Following the successful example set by Buffalo Bills fans earlier this season, a group of Oakland Raiders fans have taken the next logical step in trying to appeal to Al Davis’ sense of reason: billboards. The guys at MessageToAl.com spent $5,500 on this billboard (pictured above) near Oakland Alameda County Stadium, begging Davis to hire a General Manager to run the Raiders.
But wait, there’s more! They’ve also started a petition that goes along with the billboard, asking 4 things from Davis:
- Step down as General Manager
- Hire a new GM
- Hire a Super Bowl caliber coach
- Agree to refrain from intervention in personnel or football operational matter
The petition has over 25,000 signatures so far, with donations for the billboard being collected via their website. 22-year-old Jared Staszewski of Erie, Pennsylvania – who must have suffered immeasurably lo those many years – is leading the effort on behalf of Raiders fans everywhere.
The Raiders continue to stun. In trading for five-time Pro Bowl DL Richard Seymour, Oakland puts a band-aid on a dangerously bad defense, but the cost is incredibly steep. Oakland traded its 2011 first-round pick to the Patriots (why do people keep trading first-day picks to Bill Belichick?). Unless this team completely turns the ship around in 2009, they’ve surrendered a probable top-10 pick for a player edging past his prime (Seymour turns 30 this season). As reported, Seymour is also in the final year of his contract, and unhappy with the trade, and potentially heading into an uncapped year as a free agent. You think he’ll stick around? Me neither. Nice job, Al Davis.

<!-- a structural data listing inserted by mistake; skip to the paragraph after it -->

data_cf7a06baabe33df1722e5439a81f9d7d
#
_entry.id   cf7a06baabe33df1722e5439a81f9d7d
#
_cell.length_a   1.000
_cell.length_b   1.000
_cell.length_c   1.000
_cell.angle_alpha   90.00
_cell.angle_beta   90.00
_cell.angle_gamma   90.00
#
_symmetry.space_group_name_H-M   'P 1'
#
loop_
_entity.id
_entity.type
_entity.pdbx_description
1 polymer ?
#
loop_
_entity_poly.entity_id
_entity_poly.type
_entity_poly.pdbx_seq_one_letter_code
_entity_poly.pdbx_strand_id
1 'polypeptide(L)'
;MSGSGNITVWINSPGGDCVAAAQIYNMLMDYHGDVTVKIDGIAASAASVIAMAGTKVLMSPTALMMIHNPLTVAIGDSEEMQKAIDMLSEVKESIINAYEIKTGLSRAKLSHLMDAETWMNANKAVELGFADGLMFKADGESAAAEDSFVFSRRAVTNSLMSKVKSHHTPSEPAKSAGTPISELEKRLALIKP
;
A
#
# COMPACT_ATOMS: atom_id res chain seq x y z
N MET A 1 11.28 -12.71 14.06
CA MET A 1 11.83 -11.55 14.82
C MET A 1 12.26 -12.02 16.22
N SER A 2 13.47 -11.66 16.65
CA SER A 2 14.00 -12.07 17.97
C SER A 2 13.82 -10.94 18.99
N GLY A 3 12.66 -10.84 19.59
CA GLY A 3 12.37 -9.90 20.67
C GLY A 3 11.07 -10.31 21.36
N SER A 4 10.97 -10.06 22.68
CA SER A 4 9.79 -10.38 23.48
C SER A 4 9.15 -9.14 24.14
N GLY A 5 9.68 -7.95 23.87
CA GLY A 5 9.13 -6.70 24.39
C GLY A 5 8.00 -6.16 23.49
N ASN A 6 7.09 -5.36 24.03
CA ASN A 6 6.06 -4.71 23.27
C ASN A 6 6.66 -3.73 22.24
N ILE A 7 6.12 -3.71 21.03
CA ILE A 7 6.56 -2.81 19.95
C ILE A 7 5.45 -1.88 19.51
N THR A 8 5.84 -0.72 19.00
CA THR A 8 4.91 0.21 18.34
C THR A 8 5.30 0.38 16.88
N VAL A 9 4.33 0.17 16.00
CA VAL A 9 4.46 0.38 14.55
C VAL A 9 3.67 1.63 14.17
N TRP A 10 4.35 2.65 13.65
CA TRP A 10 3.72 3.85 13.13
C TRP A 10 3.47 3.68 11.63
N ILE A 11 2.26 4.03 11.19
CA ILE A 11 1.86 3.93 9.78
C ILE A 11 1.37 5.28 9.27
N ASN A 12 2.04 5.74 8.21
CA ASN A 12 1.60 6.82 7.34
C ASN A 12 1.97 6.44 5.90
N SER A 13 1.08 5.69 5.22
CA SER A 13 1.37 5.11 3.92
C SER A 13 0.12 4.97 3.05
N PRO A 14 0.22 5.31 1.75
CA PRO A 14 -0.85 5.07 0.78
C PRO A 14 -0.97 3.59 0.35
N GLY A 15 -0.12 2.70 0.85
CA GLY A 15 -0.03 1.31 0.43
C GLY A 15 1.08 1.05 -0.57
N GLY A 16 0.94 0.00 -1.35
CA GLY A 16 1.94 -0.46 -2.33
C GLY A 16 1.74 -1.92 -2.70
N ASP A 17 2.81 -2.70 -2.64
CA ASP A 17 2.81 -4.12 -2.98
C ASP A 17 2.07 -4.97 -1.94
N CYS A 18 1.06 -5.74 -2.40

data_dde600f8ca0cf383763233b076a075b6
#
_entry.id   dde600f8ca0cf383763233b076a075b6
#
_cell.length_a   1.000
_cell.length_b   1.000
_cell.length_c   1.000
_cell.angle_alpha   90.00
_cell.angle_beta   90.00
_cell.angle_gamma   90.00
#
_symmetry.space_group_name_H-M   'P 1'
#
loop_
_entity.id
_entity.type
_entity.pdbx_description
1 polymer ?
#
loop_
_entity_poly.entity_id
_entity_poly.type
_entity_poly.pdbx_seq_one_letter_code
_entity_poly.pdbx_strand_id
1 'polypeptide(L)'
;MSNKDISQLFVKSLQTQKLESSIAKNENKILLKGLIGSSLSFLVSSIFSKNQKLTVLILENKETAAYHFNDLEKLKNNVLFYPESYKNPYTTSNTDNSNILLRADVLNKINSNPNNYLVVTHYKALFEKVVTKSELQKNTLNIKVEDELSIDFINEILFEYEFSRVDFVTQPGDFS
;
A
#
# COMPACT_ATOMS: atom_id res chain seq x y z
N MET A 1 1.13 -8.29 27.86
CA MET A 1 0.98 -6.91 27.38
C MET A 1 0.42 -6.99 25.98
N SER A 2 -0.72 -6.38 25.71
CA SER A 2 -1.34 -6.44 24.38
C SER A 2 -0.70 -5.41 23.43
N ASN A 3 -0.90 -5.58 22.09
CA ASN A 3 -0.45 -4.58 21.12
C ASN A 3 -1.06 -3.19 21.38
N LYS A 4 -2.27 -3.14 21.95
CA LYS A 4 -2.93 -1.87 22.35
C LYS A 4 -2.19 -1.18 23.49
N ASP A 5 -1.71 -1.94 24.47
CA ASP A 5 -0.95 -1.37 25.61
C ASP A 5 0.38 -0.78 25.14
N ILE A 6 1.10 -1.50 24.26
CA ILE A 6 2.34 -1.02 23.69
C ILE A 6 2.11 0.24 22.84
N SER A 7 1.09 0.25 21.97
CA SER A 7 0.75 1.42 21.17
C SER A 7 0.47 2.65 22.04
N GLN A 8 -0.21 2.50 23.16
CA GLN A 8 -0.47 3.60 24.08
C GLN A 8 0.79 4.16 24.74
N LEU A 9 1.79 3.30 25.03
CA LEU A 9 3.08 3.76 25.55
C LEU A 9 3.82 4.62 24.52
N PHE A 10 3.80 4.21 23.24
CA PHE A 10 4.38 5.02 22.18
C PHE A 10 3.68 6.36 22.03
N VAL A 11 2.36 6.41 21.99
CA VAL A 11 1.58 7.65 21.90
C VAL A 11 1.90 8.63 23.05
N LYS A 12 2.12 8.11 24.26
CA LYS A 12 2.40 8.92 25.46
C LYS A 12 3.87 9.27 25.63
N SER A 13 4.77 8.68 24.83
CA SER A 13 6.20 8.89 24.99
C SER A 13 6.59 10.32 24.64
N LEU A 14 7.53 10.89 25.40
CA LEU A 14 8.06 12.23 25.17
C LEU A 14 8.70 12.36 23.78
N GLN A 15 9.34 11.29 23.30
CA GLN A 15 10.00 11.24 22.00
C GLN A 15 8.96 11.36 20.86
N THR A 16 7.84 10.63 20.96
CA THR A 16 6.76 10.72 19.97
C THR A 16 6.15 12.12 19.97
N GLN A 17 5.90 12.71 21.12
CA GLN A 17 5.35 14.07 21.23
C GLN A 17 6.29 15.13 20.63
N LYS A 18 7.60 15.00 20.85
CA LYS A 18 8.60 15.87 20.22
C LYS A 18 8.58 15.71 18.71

Greg Ellis told Sports Illustrated: “It shows the commitment of this organization. You can’t guarantee we’re going to have a great, great season this year. But the commitment is definitely there so players don’t have to question that when you’re making those kinds of moves to make something happen and hopefully win right now.”
Ellis has been drinking the Kool-Aid–or something.
Peter King, however, lays the slapdown this morning–painting a clear picture of the Raiders Commitment to Excellence: “Last year, it was $55 million for Javon Walker (who’s been a total non-factor), $72 million plus two draft choices for DeAngelo Hall (cut midway through his first Raider year), $39 million for Gibril Wilson (cut after one year), and $50.5 million for Tommy Kelly (a starting defensive tackle still). This offseason, the Raiders made Shane Lechler the highest-paid punter in history, more than doubling the previous record, and gave cornerback Nnamdi Asomugha more guaranteed money than Tom Brady or Peyton Manning in their current deals.”
With someone other than madman Al Davis calling the shots, the Raiders could have gotten much more for a first-round pick that an aging defensive lineman in the last year of his contract who doesn’t want to be there.
This is why the Raiders, despite any win-loss records, may be the worst team in the league. They strip their fans of any hope for the future–they annually mortgage it away through stupidity and desperation.